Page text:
When the time to move into a new facility arrives, it is critically important for the floor space to be properly planned and laid out to avoid a repeat of previous problems. Examining all the key parameters in detail facilitates the move, maximizes the new space, and provides for the inclusion of new business and growth. Several guidelines ensure a smooth transition to a new building.

      • Calculate how much new floor space is required by considering current usage and projected growth. By incorporating intelligent stacking and the most efficient method of storage and layout, a blueprint for needed square footage is determined.

      • Specify building parameters, including the height of the facility. Determine the ceiling height by the size of the pallet loads or shelves. If each pallet load is 5-ft high and the building is 24-ft high, this space is not going to be as efficient as a 25-ft high facility.

      • Plan for the dock area by determining how many doors are required? Trucks may be con-tinually picking up shipped goods, but material might be delivered only once a month. In this case, one door for receiving is fine, but three or more dock door may be needed for shipping.

      • Look at dock staging. This important area is sometimes not accurately figured into the financial equation. It's not a function of the building itself, but of how the building is laid out. Often, other parts of the business, such as the assembly line or order picking, get first priority on space, and what's left over is pushed into the dock area. Planning the dock space required based on the movement of goods determines whether material gets backed up or continues flowing.

      • Calculate power consumption needs. Most plants built on spec are lightly powered. If there is going to be welding, metal fabricating, or some heavy assembling, the facility might require substantial power upgrades. This factor could add a significant cost to the decision to move into the space.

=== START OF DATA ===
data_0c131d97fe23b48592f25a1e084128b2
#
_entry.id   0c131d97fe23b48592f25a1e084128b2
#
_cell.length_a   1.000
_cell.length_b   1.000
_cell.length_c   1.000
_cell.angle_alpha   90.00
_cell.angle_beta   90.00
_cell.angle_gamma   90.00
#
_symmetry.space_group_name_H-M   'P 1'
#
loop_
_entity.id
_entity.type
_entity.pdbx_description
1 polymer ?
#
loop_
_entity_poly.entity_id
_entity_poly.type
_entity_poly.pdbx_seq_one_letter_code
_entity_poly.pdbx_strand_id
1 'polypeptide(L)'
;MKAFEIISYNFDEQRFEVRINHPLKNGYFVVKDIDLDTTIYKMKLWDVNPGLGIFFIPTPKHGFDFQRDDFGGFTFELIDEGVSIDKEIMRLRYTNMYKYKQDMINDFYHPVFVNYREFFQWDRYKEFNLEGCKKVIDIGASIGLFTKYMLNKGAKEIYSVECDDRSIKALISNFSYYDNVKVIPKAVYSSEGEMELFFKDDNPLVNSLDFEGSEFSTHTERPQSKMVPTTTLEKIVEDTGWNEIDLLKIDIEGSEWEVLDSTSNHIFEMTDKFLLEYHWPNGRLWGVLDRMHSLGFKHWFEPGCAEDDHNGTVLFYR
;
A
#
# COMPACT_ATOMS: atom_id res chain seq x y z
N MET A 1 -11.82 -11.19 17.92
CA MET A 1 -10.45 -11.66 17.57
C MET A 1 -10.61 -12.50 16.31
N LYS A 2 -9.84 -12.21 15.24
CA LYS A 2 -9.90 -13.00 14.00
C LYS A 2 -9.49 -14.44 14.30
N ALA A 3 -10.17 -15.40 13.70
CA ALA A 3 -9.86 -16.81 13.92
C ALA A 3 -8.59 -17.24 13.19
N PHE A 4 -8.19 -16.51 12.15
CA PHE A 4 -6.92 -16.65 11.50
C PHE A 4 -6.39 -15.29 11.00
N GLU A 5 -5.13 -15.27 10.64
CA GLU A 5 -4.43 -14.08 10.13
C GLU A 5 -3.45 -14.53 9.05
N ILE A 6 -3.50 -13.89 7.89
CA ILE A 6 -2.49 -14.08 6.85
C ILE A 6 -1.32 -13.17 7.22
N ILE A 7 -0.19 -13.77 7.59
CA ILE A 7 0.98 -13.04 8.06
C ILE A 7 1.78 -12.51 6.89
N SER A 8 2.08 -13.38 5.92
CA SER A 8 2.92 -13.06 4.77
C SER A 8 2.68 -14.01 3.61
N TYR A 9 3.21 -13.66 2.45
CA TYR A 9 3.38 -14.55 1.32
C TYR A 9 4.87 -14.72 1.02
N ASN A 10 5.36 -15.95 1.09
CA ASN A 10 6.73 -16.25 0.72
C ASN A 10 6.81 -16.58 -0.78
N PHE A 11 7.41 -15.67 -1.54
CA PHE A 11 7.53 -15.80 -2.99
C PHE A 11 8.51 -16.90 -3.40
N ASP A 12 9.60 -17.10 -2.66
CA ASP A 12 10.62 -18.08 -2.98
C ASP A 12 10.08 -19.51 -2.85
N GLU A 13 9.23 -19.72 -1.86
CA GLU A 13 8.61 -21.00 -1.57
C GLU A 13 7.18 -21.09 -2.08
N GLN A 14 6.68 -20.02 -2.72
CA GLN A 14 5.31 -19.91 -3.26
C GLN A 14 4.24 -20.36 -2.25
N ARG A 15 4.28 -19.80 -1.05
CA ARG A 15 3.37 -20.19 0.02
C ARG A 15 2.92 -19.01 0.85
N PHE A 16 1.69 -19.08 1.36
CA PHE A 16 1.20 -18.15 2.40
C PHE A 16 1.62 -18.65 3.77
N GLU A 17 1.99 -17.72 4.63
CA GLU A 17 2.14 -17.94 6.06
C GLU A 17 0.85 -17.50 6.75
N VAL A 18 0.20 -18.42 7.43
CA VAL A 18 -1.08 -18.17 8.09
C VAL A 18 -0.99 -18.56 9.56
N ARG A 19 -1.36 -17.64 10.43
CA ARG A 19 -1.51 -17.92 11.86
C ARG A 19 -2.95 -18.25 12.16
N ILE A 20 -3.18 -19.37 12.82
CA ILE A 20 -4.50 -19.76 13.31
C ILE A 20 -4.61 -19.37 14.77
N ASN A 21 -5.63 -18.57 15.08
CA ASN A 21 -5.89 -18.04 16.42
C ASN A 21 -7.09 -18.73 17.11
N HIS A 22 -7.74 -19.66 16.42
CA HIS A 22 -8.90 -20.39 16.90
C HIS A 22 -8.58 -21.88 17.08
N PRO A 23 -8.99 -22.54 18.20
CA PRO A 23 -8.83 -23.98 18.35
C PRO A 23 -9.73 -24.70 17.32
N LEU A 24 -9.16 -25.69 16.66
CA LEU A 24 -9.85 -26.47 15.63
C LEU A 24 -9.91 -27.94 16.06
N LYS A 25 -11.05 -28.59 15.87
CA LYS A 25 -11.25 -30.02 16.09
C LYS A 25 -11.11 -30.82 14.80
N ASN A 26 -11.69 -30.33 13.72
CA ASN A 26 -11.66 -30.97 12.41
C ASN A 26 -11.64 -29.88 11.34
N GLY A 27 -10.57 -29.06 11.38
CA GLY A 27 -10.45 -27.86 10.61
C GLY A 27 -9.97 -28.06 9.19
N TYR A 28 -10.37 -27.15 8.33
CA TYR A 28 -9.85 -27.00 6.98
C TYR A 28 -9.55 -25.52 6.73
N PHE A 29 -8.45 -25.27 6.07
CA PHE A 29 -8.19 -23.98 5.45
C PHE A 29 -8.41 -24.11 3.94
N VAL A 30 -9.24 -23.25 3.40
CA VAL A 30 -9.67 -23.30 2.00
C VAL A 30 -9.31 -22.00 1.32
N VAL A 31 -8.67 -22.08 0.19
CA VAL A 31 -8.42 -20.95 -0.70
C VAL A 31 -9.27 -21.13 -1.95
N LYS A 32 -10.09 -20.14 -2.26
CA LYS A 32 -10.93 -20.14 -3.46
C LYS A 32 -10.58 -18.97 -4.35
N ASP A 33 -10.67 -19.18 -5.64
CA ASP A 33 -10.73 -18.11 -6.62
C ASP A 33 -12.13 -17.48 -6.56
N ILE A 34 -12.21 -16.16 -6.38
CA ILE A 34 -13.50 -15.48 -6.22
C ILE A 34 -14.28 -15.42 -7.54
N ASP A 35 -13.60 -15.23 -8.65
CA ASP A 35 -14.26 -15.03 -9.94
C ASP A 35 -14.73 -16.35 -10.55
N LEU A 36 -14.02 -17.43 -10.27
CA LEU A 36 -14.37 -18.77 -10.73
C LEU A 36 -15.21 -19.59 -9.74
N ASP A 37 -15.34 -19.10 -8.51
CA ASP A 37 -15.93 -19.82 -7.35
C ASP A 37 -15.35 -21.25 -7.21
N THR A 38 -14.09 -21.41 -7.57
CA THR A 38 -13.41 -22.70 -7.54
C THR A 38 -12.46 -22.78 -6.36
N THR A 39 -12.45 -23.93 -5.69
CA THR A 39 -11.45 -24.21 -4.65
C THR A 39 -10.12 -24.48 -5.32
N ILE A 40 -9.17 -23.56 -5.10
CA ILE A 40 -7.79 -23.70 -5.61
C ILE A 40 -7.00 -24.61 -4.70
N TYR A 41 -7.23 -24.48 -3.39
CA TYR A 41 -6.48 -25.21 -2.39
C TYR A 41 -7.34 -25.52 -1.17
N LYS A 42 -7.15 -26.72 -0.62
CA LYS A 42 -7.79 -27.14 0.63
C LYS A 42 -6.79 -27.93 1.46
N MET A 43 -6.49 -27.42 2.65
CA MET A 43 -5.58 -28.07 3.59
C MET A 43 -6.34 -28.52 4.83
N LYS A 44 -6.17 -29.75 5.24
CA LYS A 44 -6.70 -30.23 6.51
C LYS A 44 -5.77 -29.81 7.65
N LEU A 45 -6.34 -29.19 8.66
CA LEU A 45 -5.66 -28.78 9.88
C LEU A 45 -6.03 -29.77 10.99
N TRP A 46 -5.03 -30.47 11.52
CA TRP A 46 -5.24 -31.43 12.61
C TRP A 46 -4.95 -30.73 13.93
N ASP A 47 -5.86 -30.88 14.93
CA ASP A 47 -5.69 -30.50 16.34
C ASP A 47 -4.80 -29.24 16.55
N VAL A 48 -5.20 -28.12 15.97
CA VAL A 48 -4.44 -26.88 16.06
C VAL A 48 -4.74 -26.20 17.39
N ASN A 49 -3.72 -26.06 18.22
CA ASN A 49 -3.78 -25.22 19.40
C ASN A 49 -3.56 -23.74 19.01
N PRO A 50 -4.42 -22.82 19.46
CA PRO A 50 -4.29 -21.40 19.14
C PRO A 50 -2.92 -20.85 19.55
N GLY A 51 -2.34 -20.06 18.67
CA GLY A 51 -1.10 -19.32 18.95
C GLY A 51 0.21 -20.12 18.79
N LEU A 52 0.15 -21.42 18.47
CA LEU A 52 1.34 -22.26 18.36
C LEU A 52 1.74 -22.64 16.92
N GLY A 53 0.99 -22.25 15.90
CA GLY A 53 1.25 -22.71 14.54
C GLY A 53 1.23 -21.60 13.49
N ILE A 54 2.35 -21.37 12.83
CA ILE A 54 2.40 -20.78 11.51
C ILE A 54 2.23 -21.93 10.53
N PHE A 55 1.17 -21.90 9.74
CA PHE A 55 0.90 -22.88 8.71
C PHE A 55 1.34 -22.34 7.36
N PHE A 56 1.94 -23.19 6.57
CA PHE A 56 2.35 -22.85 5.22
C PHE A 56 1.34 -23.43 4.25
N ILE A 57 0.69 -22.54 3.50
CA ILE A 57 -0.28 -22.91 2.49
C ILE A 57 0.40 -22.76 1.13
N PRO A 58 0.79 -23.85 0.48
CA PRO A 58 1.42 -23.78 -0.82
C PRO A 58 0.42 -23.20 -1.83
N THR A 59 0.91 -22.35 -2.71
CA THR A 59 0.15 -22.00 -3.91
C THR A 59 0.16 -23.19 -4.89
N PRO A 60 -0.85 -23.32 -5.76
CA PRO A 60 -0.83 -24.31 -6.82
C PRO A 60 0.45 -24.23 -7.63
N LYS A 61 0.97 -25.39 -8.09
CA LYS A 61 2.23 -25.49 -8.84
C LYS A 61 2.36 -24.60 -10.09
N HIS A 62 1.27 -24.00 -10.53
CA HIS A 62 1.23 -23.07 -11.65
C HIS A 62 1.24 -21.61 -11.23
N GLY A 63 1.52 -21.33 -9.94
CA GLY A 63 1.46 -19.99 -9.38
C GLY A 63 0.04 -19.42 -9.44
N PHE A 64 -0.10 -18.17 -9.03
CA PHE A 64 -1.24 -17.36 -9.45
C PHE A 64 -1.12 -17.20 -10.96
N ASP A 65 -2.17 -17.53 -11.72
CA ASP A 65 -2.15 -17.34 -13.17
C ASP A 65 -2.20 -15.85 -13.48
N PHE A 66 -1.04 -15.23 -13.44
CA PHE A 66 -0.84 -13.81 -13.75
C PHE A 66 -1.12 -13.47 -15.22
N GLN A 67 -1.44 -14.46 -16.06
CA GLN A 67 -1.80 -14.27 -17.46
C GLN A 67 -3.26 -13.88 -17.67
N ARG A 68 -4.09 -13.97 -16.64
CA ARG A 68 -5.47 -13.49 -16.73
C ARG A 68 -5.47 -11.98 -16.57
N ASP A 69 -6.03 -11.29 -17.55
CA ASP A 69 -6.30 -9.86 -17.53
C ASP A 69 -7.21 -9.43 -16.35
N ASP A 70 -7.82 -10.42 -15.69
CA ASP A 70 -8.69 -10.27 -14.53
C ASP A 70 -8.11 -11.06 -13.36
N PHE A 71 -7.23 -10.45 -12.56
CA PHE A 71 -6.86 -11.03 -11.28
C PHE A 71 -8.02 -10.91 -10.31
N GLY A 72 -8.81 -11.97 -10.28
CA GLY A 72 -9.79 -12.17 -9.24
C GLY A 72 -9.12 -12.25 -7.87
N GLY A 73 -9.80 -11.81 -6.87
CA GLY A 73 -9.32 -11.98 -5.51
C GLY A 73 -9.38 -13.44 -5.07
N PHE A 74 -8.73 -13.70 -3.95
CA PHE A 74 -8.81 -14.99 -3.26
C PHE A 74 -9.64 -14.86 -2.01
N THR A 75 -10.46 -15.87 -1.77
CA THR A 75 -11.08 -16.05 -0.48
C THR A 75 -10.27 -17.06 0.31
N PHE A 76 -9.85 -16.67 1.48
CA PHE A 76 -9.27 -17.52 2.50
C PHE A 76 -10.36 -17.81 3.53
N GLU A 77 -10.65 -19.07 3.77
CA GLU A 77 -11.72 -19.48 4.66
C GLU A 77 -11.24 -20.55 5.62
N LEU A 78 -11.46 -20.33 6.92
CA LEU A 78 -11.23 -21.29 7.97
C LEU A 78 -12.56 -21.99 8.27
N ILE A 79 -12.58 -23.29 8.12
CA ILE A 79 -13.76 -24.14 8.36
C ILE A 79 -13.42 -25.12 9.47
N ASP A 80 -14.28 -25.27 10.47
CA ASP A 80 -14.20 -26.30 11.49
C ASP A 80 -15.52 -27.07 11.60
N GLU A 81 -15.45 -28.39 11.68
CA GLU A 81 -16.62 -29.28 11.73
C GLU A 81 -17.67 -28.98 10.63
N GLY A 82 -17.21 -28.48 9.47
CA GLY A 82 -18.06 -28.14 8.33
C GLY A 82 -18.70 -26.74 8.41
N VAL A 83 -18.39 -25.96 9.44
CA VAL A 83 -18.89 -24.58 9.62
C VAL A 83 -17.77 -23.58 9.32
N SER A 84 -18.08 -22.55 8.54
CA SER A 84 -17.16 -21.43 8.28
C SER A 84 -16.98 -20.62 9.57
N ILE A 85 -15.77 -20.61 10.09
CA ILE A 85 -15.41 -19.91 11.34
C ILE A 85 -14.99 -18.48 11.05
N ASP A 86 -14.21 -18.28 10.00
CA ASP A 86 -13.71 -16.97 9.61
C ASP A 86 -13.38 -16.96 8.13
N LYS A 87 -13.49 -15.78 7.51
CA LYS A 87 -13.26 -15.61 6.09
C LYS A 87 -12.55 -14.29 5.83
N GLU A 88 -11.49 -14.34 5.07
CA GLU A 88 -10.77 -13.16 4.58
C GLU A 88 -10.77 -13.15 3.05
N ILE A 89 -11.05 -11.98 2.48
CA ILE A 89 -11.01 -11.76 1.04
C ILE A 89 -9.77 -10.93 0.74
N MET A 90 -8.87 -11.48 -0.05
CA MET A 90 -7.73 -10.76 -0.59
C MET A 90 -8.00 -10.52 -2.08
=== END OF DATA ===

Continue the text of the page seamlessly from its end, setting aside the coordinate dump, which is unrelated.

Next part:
• Select office space based on the expected growth of the company, not the number of people currently employed. How many people will be working in the office 1, 2, 5, or 10 yr from now?

      • Eliminate bottleneck situations by addressing flow patterns. Forklift paths should be in one direction, and if possible, not cross or mix with aisles where there is frequent foot traffic. By blocking out the departmental requirements on paper, proper space needs and flow patterns are determined in advance to alleviate or minimize potential problems.

      • Take facility maintenance into consideration. Good planning starts with asking questions, such as: Is the building going to be higher maintenance because of the construction materials used? Is the age of the structure going to increase the cost of upkeep? Real estate that's available at a bargain price and seems like the right size for the business may not be the best choice if the cost to maintain it is going to be high.

        • Whatever the approach to facilities management (upgrading the current building or planning a move to a new one), the key to success is maximum utilization. Remember that there may be some relatively simple solutions to big problems that eliminate the need for drastic changes. If management has a keen awareness of the challenges and opportunities plant facilities represent, and views the facility as an important resource of production, significant savings are realized.

          Ronald E. Wajer is president of Business Engineering, a management consulting firm focusing on manufacturing and warehouse/ distribution process improvement. He has a BSIE degree from Northwestern University, Evanston, IL, and a MBA from Loyola, Chicag o, IL. Mr. Wajer can be contacted by phone at 847-824-0809. The company web site is busnengg.com.